Sherry, Sydney and Ying

A group of us got up around 6:00 am this morning to watch the sunrise over Lake Naivasha. At 7:00 am we went on a bird watch along the shore, spotting birds like cormorants, egrets, pelicans, and herons. Dr. Lougheed spent some time educating us on the evolution of birds, their classification, and families that may be found at Naivasha. At 8:00 am we had a delicious breakfast of fried plantains, pancakes, fruit, and toast. Soon after, we listened to critiques of some articles presented by Sherry, Sydney, Kim, Hayden, Amber, and Silvi. The topics covered in these papers included the history of land use and people in different regions of Kenya, as well as biodiversity hotspots and conservation of birds and mammals in Africa. Many of our article presentations were sabotaged by the incessant calls of the helmeted guinea fowl, but it’s all part of the fun of taking a field course. Halfway through our presentations, we took a break and noticed a pair of hippos approaching the shoreline. From a safe distance, we watched as one came onto shore to mark its territory before laying down to soak up the sun. 

After the article presentations, we had lunch, followed by some free time to either work on our projects or hone our skills in hacky sack. Around 3:00pm we gathered into 5 groups to compete in a friendly geocaching competition. The competition consisted of locating 12 points indicated by coordinates, all with a question about biology that we had to collect and answer. The questions were designed to test our knowledge on topics that we had covered on the trip thus far, such as endangered species, Kenyan history, and geography. The first group back with all questions answered got the most points. The competition was fierce, with many of us braving a spiky bush to finnishthe fastest. It was a fun time to practice our newly learned GPS skills and newfound knowledge of Kenya with a bit of competition.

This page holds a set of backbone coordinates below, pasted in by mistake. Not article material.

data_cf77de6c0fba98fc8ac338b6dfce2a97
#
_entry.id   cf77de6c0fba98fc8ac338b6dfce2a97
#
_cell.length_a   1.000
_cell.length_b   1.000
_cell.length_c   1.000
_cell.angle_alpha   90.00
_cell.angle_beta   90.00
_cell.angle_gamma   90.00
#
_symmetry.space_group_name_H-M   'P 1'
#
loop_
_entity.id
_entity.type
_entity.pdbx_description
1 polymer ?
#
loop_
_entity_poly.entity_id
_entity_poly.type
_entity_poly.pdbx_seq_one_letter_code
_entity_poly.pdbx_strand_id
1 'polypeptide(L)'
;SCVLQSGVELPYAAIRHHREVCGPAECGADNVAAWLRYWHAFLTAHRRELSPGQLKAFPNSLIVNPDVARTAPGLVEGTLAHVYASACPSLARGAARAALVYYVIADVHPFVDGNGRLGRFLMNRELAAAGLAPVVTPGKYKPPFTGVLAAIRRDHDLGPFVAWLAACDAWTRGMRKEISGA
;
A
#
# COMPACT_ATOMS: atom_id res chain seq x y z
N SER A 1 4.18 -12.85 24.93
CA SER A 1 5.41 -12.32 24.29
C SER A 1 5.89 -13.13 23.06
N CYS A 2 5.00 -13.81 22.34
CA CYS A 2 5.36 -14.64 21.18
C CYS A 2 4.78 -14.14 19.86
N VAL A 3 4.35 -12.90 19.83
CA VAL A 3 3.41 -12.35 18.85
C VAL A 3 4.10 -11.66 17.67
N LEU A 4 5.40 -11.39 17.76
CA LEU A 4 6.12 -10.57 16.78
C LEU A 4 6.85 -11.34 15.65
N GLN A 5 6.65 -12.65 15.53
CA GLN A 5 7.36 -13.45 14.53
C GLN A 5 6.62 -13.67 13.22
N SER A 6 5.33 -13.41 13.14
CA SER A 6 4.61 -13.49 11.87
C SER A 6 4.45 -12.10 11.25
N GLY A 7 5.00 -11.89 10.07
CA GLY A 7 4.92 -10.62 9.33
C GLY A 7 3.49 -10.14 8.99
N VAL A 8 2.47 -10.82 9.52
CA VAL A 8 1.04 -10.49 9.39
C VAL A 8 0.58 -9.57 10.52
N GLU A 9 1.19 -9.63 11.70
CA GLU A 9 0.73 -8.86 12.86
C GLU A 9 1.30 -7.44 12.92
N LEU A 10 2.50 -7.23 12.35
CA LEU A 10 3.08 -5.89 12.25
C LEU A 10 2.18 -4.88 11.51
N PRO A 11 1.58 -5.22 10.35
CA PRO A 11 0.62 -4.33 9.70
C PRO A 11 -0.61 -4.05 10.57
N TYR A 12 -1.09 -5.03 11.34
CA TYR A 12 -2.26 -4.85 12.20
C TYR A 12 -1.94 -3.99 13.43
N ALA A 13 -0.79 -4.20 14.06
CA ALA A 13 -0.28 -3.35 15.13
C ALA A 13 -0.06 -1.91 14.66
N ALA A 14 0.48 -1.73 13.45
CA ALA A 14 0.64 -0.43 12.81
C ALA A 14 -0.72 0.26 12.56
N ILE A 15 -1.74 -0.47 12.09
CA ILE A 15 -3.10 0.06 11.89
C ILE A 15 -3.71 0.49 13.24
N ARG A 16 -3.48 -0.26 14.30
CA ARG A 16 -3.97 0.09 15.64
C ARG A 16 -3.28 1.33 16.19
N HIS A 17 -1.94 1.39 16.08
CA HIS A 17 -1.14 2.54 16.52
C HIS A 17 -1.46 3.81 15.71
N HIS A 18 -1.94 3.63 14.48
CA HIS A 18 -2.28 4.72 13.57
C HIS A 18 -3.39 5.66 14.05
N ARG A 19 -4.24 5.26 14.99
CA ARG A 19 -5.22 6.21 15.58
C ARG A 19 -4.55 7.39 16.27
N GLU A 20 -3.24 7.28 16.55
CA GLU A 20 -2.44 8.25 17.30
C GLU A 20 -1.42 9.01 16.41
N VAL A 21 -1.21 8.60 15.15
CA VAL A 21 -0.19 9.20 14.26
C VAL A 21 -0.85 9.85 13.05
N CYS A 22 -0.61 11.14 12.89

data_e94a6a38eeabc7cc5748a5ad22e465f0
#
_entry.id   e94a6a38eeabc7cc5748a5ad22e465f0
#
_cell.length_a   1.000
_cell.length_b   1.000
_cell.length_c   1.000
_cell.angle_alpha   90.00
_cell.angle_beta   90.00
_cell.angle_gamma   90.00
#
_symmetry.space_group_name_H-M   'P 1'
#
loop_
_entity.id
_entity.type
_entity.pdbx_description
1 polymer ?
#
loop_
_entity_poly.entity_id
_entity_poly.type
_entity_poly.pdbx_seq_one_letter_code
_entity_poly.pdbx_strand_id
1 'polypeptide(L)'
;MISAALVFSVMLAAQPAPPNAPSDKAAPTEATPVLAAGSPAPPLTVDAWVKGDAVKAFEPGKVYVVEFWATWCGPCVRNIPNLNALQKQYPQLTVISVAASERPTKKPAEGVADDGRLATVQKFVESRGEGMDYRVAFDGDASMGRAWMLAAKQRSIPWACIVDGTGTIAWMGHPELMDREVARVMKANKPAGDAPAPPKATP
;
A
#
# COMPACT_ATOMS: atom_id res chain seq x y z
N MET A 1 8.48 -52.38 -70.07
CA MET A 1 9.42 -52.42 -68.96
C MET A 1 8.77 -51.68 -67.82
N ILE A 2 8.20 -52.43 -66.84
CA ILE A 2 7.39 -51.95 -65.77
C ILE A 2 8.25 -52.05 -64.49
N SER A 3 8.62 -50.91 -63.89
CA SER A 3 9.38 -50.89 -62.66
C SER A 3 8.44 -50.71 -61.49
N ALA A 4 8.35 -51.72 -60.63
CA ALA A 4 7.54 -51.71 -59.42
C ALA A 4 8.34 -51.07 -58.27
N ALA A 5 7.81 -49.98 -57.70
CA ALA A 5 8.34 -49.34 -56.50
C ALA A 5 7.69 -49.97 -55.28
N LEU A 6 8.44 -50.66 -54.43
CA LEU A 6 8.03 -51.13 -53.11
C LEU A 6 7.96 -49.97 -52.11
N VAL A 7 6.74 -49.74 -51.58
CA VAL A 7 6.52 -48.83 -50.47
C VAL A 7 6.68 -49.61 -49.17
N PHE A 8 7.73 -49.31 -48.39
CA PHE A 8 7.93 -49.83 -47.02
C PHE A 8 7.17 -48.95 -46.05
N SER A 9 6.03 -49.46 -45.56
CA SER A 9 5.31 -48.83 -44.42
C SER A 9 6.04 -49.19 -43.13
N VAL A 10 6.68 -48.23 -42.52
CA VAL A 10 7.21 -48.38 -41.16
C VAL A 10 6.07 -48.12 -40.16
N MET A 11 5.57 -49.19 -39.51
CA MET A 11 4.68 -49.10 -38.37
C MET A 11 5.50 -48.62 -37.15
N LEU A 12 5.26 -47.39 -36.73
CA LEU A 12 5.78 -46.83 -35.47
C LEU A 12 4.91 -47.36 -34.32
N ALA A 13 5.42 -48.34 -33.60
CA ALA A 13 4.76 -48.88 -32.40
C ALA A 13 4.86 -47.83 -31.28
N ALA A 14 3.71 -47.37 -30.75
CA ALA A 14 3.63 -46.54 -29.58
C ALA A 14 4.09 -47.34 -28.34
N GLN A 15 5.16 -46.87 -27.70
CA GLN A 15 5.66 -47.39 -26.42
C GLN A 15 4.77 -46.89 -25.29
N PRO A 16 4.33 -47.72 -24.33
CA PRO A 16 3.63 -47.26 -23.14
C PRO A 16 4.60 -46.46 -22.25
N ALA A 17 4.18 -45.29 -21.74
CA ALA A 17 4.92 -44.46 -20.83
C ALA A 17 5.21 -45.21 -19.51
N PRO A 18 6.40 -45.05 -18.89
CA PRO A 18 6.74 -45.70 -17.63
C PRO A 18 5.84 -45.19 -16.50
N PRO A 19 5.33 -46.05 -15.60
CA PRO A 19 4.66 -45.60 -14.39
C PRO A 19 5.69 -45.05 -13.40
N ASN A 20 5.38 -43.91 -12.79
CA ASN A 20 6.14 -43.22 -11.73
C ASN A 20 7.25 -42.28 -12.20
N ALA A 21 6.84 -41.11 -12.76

Afterwards, we all gathered at a lounge nearby to hang out and play some ping pong, in which Damian was undefeated against 6 opponents, including our very own Dr. Wang. At the lounge, some of us tried our hand at catching some of the local lizards but were largely unsuccessful. Heading back to camp, we saw a group of 8 colobus monkeys jumping between the trees nearby. They’re known for stealing anything they can get their hands on, so thankfully they stayed high up in the canopies. 

Later that evening, we had a tasty dinner provided by our Bunduz cooks. After dinner, Dr. Wang presented a lecture on water issues in Kenya, which focused on water use and the conflicts surrounding it. It was very insightful, as it also included information about issues around Lake Naivasha specifically, which is where we are staying. For instance, Lake Naivasha is a centre for horticulture and agribusiness, with 70% of Kenyan flower production occurring in this area. However, this is an issue, as many Kenyans have difficulty accessing potable water, much less freshwater in general. After a long day of excitement and learning, we all headed to bed pretty early in preparation for another early rise tomorrow morning.